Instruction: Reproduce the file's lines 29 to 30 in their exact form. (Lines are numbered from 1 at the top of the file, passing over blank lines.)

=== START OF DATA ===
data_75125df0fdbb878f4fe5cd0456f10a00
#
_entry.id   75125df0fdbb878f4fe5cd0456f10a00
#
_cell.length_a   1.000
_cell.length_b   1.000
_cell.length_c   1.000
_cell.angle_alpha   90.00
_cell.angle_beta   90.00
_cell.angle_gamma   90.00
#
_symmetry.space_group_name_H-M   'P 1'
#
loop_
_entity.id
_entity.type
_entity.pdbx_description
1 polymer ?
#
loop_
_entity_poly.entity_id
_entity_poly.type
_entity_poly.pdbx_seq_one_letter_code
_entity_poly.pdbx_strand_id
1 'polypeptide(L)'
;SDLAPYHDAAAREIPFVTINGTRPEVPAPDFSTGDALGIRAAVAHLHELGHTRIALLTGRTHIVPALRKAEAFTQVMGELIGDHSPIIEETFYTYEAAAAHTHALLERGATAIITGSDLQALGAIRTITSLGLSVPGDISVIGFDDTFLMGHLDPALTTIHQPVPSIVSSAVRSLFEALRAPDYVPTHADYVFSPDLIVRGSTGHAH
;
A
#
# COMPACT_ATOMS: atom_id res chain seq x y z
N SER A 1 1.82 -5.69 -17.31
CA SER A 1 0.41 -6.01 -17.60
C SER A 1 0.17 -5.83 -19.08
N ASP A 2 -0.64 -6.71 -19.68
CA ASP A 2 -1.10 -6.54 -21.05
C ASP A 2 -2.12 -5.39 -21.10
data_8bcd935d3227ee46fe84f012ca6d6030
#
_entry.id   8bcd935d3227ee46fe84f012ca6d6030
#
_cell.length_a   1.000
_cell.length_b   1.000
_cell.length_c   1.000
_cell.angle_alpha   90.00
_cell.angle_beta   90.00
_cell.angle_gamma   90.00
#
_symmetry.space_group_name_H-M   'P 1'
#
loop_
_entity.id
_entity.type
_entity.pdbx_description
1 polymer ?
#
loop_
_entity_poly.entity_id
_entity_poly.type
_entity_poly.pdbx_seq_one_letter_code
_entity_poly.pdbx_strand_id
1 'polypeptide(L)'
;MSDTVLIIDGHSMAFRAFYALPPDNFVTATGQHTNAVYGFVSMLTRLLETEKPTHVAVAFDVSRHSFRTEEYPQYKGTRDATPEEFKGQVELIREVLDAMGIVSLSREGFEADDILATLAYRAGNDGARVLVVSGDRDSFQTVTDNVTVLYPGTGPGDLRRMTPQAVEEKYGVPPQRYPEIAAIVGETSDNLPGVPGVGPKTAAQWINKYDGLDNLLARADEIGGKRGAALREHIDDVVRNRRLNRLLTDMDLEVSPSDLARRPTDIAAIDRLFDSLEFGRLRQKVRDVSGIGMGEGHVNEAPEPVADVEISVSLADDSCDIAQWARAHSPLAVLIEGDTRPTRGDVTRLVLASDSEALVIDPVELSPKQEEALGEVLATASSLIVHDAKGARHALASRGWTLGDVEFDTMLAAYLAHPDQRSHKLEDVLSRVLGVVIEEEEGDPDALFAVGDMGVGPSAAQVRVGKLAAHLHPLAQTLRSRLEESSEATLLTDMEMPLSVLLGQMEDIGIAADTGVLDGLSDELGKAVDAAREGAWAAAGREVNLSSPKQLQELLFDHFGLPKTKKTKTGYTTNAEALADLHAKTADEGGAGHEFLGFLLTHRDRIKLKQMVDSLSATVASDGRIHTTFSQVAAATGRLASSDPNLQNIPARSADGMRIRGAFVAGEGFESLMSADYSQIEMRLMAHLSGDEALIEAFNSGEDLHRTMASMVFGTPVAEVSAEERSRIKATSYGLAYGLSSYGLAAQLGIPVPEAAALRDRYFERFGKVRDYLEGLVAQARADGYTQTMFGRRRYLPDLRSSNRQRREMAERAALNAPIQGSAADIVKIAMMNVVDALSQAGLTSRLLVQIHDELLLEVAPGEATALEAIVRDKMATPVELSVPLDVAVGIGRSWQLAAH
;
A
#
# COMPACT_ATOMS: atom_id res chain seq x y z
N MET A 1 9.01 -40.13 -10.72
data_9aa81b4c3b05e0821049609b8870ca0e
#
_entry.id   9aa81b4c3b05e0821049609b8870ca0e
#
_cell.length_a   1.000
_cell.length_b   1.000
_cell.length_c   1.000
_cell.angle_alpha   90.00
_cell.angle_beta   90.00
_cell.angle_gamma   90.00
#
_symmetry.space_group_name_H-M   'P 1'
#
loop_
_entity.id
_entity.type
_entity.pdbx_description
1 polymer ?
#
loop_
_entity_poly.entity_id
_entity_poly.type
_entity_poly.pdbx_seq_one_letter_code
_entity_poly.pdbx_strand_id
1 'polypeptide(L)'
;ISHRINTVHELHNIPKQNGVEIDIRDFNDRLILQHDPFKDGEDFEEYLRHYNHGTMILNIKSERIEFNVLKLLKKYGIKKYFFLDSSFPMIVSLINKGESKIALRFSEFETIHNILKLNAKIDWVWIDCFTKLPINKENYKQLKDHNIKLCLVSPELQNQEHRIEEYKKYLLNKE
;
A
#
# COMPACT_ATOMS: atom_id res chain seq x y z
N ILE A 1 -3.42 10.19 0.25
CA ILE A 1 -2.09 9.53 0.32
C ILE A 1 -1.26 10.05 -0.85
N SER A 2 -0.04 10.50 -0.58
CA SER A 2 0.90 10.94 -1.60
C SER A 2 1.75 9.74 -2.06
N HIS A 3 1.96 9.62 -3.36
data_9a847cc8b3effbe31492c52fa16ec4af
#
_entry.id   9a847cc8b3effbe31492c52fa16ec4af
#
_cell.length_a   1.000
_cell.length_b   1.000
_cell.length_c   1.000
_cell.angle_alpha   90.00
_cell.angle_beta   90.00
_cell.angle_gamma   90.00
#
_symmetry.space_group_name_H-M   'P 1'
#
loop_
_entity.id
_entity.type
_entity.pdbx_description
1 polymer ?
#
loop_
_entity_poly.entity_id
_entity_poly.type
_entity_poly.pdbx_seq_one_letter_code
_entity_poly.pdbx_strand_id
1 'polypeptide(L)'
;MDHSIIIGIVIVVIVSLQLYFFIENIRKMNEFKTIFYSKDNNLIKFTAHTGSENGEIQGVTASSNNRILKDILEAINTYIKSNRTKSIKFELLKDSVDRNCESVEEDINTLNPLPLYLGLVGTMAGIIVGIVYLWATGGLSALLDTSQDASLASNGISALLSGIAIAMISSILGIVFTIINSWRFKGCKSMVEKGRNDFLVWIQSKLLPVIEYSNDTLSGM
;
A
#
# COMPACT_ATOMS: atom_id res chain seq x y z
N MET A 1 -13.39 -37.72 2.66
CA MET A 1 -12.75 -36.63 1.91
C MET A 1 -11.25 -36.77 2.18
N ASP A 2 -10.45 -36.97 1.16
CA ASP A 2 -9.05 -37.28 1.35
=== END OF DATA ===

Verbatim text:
#
# COMPACT_ATOMS: atom_id res chain seq x y z